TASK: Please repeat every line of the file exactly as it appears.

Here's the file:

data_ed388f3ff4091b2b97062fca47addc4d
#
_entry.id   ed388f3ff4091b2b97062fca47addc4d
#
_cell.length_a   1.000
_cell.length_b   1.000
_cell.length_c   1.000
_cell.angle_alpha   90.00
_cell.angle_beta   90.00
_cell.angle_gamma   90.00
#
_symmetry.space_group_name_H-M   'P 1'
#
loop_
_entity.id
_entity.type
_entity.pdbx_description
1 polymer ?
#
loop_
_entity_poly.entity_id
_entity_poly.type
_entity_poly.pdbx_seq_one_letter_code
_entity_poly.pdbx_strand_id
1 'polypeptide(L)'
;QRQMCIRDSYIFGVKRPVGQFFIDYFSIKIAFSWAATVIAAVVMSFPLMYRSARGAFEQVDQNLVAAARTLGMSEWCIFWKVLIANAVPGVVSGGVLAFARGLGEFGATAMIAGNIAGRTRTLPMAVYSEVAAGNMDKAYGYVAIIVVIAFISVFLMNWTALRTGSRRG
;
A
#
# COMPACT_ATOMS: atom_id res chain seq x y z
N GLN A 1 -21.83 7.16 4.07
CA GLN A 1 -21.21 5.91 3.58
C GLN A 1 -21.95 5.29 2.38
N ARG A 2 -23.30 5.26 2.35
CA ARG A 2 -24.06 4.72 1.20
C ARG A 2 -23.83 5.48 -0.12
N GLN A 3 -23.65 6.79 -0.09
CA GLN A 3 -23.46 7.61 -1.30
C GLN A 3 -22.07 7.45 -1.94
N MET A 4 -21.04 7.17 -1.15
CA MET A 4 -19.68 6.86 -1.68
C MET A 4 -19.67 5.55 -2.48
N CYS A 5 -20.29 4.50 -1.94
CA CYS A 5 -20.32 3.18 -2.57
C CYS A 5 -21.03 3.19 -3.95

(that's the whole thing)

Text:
data_ed388f3ff4091b2b97062fca47addc4d
#
_entry.id   ed388f3ff4091b2b97062fca47addc4d
#
_cell.length_a   1.000
_cell.length_b   1.000
_cell.length_c   1.000
_cell.angle_alpha   90.00
_cell.angle_beta   90.00
_cell.angle_gamma   90.00
#
_symmetry.space_group_name_H-M   'P 1'
#
loop_
_entity.id
_entity.type
_entity.pdbx_description
1 polymer ?
#
loop_
_entity_poly.entity_id
_entity_poly.type
_entity_poly.pdbx_seq_one_letter_code
_entity_poly.pdbx_strand_id
1 'polypeptide(L)'
;QRQMCIRDSYIFGVKRPVGQFFIDYFSIKIAFSWAATVIAAVVMSFPLMYRSARGAFEQVDQNLVAAARTLGMSEWCIFWKVLIANAVPGVVSGGVLAFARGLGEFGATAMIAGNIAGRTRTLPMAVYSEVAAGNMDKAYGYVAIIVVIAFISVFLMNWTALRTGSRRG
;
A
#
# COMPACT_ATOMS: atom_id res chain seq x y z
N GLN A 1 -21.83 7.16 4.07
CA GLN A 1 -21.21 5.91 3.58
C GLN A 1 -21.95 5.29 2.38
N ARG A 2 -23.30 5.26 2.35
CA ARG A 2 -24.06 4.72 1.20
C ARG A 2 -23.83 5.48 -0.12
N GLN A 3 -23.65 6.79 -0.09
CA GLN A 3 -23.46 7.61 -1.30
C GLN A 3 -22.07 7.45 -1.94
N MET A 4 -21.04 7.17 -1.15
CA MET A 4 -19.68 6.86 -1.68
C MET A 4 -19.67 5.55 -2.48
N CYS A 5 -20.29 4.50 -1.94
CA CYS A 5 -20.32 3.18 -2.57
C CYS A 5 -21.03 3.19 -3.95